NY Senate Passes Hoylman Bill to Create Universal Access to Veterans Treatment Courts

NEW YORK—Today, the New York State Senate unanimously passed legislation (S.1957-A) sponsored by Senator Brad Hoylman (D/WF-Manhattan), chair of the Senate Judiciary Committee, to create universal access to veterans treatment courts in New York. Veteran treatment courts, which originated in Buffalo in 2008, provide veteran-defendants suffering from addiction or mental illness with links to specialized services as a diversion from the traditional criminal justice system. Research shows veterans treatment court participants have a one year recidivism rate 23-46% lower than found among the United States prison population at large. Under Sen. Hoylman’s legislation, qualifying veterans in every county in the state would have an opportunity to have their cases diverted from traditional criminal prosecution into the more specialized treatment path accorded by a veterans treatment court after arrest. The Assembly companion legislation, (A.5719), sponsored by Assembly Member Sandy Galef (D-Westchester, Putnam), passed on March 16.

Senator Hoylman said: “A significant number of the veterans who return from service experience severe problems adjusting to civilian life, including mental health and substance abuse issues that can lead to criminal conduct. Veterans treatment courts give women and men who’ve served our country a valuable second chance and I’m proud that with the passage of our legislation today, every New York veteran soon will have access to this proven model of rehabilitative justice. I’m grateful to Senate Majority Leader Andrea Stewart-Cousins for prioritizing the needs of veterans and hope this legislation is sent to the Governor’s desk for his signature as soon as possible.”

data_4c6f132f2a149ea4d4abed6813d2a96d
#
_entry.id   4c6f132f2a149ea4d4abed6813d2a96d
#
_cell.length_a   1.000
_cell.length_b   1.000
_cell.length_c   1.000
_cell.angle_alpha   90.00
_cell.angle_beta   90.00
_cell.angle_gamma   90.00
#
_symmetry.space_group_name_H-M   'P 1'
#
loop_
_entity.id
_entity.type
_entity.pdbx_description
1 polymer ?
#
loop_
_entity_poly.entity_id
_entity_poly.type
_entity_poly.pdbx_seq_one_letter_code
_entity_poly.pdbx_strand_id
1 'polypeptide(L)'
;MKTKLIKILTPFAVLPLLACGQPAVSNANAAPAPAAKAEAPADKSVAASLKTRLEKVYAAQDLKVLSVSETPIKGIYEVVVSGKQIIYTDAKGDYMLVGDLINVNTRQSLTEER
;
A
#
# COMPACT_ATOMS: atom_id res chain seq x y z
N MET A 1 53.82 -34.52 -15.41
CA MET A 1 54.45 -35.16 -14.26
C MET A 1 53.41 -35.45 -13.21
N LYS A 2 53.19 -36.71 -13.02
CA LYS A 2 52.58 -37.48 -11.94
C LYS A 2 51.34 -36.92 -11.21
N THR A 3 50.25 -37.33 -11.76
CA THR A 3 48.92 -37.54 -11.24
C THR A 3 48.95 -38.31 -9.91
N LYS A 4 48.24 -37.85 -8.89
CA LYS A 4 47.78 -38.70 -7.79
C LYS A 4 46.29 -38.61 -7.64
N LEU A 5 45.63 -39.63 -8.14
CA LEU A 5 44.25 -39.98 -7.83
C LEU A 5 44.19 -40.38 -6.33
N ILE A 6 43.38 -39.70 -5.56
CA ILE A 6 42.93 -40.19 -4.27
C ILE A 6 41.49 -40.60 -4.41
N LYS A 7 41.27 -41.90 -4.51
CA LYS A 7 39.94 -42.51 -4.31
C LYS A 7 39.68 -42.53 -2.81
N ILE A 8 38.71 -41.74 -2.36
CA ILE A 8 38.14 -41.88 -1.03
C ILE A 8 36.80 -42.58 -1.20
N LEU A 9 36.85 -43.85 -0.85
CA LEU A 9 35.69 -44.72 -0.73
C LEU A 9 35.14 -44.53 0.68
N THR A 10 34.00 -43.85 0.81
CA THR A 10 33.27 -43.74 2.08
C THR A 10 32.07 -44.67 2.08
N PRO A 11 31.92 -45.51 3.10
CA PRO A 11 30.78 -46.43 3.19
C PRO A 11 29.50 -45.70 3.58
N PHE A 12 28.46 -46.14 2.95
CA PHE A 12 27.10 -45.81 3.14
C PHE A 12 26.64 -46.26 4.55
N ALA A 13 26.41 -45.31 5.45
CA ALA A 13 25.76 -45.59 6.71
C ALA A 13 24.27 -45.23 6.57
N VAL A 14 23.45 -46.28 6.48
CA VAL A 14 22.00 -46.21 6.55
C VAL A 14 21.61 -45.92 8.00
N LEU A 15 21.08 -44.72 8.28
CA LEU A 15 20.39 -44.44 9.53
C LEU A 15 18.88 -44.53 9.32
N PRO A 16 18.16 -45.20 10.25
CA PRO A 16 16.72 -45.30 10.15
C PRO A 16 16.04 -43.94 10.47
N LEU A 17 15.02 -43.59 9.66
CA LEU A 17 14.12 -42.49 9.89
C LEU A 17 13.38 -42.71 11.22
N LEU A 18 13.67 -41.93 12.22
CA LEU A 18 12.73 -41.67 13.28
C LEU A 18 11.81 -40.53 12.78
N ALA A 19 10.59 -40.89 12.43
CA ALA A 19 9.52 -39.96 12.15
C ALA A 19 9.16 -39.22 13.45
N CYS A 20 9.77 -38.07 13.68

David Sandman, President and CEO of the New York State Health Foundation, said: “Getting access to treatment and a second chance shouldn’t depend on where you live. New York State set a national standard when it established the first Veterans Treatment Court more than a decade ago. With Senator Hoylman’s leadership, New York is again poised to lead the way in taking care of our veteran populations. We look forward to the day when all of New York’s veterans have access to these lifesaving courts.”

This bill will immediately and dramatically increase the number of counties in which veterans charged with criminal offenses have access to the proven benefits of a veterans treatment court. Specifically, it would direct the Office of Court Administration to establish enough veteran treatment courts to ensure that every county has at least one, or adjoins a county that has at least one. If a veteran faces charges in a county without a veterans treatment court, the case can be transferred to a treatment court in an adjoining county, unless the accused and the victim are family or from the same household.

Once in a veterans treatment court, the veterans would be assessed by the VA in their local area, enroll in a program that addresses their mental health and/or substance abuse issues, and then meets with a team including the judge, veteran mentors, and other service providers as an alternative to incarceration. From there, the judge would see the veteran regularly as they progress through their treatment program, which typically last from 12 to 16 months.